A week or two ago I got an email asking if I was interesting in trying cacao tea. Although I’m not a tea drinker, I am always curious about anything chocolatey, so found a method more my style to check it out! This recipe makes roughly twice as much cacao tea jello as you’ll need, so you’ll have some more for sampling.
- 3 3/4 cups boiling water, divided
- 6 ounce box strawberry jello
- 2 tablespoons sour cream
- 2 tablespoons cacao tea grounds
- 1/2 cup cold water
- 3 packages unflavored gelatin
- 1/2 cup chocolate chips, or more as desired
- mint leaves
To start off, you’ll need a Piggy Pop mold for the pigs, which is something I had just been given/was eager to use.
To 1 1/4 cups of the boiling water, add the box of strawberry jello and stir well until fully dissolved. Let cool, then stir in the sour cream, which helps make them a bit opaque and isn’t enough to impact the taste.
Pour into the pig mold and refrigerate overnight.
The next day, bring 2 1/2 cups of the remaining water to a boil. Place the 2 tablespoons of tea into a tea strainer or, as I had, empty tea bags. Put your tea strainer/bags into the boiling water, cover, and turn off the heat but leave the pot on the warm burner. Steep for 10 minutes.
Meanwhile, in a small dish, combine the cold water and three packets of gelatin, stir together, and let sit 5 minutes.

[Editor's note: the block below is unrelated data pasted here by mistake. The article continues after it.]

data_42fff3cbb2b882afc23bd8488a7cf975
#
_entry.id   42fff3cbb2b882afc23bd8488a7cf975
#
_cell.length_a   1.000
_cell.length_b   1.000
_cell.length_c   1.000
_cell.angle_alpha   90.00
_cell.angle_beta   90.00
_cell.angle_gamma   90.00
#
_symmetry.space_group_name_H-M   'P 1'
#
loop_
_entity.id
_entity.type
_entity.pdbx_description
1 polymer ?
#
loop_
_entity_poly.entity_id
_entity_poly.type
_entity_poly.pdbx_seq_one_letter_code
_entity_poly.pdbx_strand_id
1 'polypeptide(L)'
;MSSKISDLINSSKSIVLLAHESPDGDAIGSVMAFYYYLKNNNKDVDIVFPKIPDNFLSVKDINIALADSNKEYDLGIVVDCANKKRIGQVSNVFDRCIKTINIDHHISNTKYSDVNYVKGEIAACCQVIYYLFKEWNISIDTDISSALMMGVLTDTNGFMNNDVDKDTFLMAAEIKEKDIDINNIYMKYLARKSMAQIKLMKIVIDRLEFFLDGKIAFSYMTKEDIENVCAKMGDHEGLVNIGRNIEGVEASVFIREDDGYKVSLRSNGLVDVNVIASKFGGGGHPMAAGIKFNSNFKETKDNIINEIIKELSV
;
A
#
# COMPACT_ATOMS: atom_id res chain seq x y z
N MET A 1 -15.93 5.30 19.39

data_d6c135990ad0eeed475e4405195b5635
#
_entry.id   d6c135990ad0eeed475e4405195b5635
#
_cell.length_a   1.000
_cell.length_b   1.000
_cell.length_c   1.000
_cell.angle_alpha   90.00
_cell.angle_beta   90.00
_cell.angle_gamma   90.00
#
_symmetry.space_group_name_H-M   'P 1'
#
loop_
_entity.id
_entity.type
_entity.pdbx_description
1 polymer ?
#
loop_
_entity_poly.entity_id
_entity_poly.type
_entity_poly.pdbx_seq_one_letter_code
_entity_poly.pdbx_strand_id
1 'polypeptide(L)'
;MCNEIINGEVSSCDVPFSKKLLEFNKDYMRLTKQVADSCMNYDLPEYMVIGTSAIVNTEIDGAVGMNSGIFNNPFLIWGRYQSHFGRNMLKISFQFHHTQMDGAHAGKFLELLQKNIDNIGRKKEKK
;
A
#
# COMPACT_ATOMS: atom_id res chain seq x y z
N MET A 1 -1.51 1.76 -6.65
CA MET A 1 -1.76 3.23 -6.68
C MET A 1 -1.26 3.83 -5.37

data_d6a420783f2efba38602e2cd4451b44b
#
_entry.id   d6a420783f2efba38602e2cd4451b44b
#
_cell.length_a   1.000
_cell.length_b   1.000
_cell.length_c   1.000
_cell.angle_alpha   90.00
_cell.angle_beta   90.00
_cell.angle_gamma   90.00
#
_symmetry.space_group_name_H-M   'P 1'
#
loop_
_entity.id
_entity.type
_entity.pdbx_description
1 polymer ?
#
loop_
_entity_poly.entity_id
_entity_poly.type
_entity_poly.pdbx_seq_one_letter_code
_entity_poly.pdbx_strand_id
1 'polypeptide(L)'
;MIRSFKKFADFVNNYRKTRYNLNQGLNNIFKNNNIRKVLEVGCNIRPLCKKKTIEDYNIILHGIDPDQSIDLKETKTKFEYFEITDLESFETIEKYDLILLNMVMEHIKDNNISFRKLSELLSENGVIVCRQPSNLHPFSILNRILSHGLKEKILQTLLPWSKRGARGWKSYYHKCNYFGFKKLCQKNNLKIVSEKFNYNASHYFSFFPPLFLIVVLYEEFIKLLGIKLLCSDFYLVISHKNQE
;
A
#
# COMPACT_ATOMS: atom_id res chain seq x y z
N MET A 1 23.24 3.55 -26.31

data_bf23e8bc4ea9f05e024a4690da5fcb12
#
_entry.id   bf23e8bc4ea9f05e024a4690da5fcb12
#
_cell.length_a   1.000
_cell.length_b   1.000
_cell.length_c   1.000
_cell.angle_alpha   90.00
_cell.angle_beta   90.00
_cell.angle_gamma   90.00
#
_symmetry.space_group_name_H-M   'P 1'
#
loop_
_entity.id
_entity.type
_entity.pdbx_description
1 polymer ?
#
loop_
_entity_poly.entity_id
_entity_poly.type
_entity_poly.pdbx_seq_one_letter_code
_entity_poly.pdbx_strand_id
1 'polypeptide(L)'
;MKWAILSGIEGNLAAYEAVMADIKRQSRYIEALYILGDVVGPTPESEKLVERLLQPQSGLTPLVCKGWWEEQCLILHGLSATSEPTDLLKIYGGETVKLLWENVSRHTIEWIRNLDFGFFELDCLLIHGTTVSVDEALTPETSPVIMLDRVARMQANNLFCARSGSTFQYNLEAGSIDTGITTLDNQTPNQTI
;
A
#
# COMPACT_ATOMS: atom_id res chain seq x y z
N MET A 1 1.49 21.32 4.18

Remove the tea strainer/bag from the hot water, and if necessary, bring back to a near-boil. Remove from the heat and stir in the gelatin mixture. Let cool to room temperature.
Gently remove the jello pigs from the mold, pushing from the top – I found they popped out quite easily even from an ungreased mold.
Place as many pigs as you’d like into an empty 9″ springform pan. Pour enough of the cacao tea gelatin in to act as a cozy mud bath for your pigs. Refrigerate until set, several hours.
Meanwhile, line a small pan with parchment or wax paper. Melt the chocolate chips by microwaving in short bursts. Place in a piping bag or ziplock with the corner cut off, using a flat tip if you have one. Pipe even length lines, evenly spaced, for fence posts, then cross them perpendicularly to connect your fence. Make several short sections, as you’ll be putting straight fences into a round pan. Refrigerate to set the chocolate.
Once all the gelatin is set, remove the side from the pan. Gently peel the chocolate fences from the parchment and stab the bottom of each section into the gelatin around the outside, to create a fence. Holding the mint leaves in a tight bunch, cut thinly either with a knife or kitchen shears. Sprinkle the cut mint as desired to create patches of ‘grass’. Slice, and enjoy your wigglepigs!